The staff shortage, of course, has been made much worse by this Premier’s low-wage policy, Bill 124. The Ontario Community Support Association of home care providers has said that they are sounding the alarm in the sector, and once again, this Premier is ignoring them.
My question is, why won’t the Premier listen to Ontario home care leaders and start fixing the problem now, beginning with repealing Bill 124?
The Speaker (Hon. Ted Arnott): Again, the Minister of Health.
Hon. Christine Elliott: Our government certainly recognizes the important role that home care plays in our health care system. It’s like a tripod: Along with hospitals and long-term care, if you don’t have a strong home care system, you don’t have a strong health care system.
That’s why, with the Connecting People to Home and Community Care Act, we’re modernizing the delivery of home and community care by bringing an outdated system that was designed in the 1990s into the 21st century, we are breaking down long-standing barriers that have separated home care from primary care and we’re working to bring home care into the Ontario Health overview and into the Ontario health teams to make sure that people are able to receive the home care that they need close to home.
We also recognize that many people who need home care services now have much more significant health concerns than in the past. And so, what we’re doing is working to make sure that they can get the support they need, whether it’s nursing services or personal support workers or whatever else they need, so that more people can stay in their own homes, which is where they want to be, have better outcomes for them and is where they—
The Speaker (Hon. Ted Arnott): Thank you very much.
Ms. Andrea Horwath: None of this minister’s long story rings true when we know that the staff is not there. The sector is begging—begging—the government to solve the problem. The staff is not there, and so people aren’t getting the care that they need, as the minister pretends. Nine out of 10 Ontarians, 90%, want to have home care instead of going into long-term care. But they’re left with no choice because this government refuses to solve the problem.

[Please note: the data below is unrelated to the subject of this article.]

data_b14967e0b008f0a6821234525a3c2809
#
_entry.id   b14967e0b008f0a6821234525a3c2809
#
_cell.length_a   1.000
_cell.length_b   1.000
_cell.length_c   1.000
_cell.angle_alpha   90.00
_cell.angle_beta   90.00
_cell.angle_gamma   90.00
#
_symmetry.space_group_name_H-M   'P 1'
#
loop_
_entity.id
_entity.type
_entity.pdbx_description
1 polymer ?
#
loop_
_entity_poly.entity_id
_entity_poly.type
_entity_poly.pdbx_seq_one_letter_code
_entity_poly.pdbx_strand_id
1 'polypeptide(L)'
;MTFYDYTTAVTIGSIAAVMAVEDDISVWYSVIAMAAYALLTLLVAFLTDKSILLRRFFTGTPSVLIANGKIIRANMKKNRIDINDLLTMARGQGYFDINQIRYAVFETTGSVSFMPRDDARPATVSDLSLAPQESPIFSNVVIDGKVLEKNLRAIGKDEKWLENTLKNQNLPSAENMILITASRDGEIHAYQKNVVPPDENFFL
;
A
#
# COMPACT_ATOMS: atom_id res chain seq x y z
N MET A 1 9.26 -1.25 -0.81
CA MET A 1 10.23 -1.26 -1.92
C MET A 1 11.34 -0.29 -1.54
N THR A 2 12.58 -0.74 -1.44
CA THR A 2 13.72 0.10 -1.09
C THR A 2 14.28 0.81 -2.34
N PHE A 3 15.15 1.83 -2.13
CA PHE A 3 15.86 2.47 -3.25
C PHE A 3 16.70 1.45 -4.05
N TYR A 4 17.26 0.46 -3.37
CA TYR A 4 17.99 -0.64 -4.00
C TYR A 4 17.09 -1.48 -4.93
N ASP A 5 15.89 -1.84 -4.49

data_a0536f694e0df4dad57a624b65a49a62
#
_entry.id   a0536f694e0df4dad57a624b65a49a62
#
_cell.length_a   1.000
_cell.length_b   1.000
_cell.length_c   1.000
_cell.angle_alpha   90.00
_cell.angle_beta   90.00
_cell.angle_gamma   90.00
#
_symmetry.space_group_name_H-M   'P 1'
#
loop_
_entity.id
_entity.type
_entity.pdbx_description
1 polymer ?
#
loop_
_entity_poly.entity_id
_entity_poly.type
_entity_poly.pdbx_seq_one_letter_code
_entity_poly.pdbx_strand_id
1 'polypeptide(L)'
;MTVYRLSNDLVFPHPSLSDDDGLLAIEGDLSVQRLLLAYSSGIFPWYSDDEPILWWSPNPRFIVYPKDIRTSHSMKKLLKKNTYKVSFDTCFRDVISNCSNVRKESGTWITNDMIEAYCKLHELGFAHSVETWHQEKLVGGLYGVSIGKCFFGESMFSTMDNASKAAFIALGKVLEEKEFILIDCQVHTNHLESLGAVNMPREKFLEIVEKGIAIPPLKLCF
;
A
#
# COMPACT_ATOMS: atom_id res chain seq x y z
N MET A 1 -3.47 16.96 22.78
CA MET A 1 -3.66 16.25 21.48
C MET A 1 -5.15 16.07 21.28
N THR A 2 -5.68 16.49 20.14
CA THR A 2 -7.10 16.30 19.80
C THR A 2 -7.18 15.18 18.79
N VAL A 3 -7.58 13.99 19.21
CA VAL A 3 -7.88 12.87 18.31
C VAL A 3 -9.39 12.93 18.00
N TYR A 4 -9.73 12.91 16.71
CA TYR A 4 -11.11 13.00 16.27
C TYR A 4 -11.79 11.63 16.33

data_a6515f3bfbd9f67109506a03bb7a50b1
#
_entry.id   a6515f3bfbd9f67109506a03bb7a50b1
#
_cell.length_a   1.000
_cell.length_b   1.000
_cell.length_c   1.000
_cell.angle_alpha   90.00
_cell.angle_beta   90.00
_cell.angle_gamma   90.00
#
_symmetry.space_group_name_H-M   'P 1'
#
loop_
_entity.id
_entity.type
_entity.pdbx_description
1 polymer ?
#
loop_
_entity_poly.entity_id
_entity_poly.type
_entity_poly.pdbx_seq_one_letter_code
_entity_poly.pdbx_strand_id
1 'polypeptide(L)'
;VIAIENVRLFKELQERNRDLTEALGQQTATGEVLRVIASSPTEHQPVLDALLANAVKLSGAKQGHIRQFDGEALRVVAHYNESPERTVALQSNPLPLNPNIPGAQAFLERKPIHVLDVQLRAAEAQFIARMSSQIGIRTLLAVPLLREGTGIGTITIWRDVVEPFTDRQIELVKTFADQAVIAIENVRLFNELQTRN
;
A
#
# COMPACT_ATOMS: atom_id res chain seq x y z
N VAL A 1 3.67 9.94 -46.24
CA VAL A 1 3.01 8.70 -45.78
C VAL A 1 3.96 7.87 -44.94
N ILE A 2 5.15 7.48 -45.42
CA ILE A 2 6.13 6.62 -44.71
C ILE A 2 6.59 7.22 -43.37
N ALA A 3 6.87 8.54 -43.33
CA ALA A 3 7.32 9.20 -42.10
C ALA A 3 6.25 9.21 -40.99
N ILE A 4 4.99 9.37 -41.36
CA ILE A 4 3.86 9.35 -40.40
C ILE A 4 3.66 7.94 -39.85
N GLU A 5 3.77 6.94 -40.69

Deborah Simon, CEO of the Ontario Community Support Association says this: “Many have long wait-lists and no staff to service the clients. The shortage has led to longer wait-lists.”
Sue VanderBent, CEO of Home Care Ontario, says, “We need help. We are in a crisis.”
My colleague from Timiskaming–Cochrane told a story about somebody in his own community that does not have the home care that she needs reliably.
The home care sector is desperately calling for this government to step up and solve the problem. Our recommendation: Make pandemic pay permanent so they can keep staff—they can attract staff and keep staff. Will the government do that today?
The Speaker (Hon. Ted Arnott): Members will please take their seats.
The parliamentary assistant, the member for Mississauga–Lakeshore.
Mr. Rudy Cuzzetto: Thank you to the member for that question. Our government is incredibly grateful for the contribution of Ontario’s health care workers and the critical role that they have played throughout the COVID pandemic, providing patients with timely, safe and equitable access to health care and quality care.
The Protecting a Sustainable Public Sector for Future Generations Act is designed to protect public sector jobs and front-line service. Ontario’s public sector employees will still be able to receive salary increases for seniority, performance and increased qualifications, as they do currently.
Based on the ONA, nurses receive a graduated salary increase of an average of 4.4% per year, up to 7.1%, for each of their first eight years of work. This is on top of their graduated 1% annual raise.
Our government’s priority is the health and safety of all Ontarians. We have been focused on the response of COVID-19. As we continue to respond to the COVID situation here in Ontario, our government remains committed to working with our sector partners to support our valuable—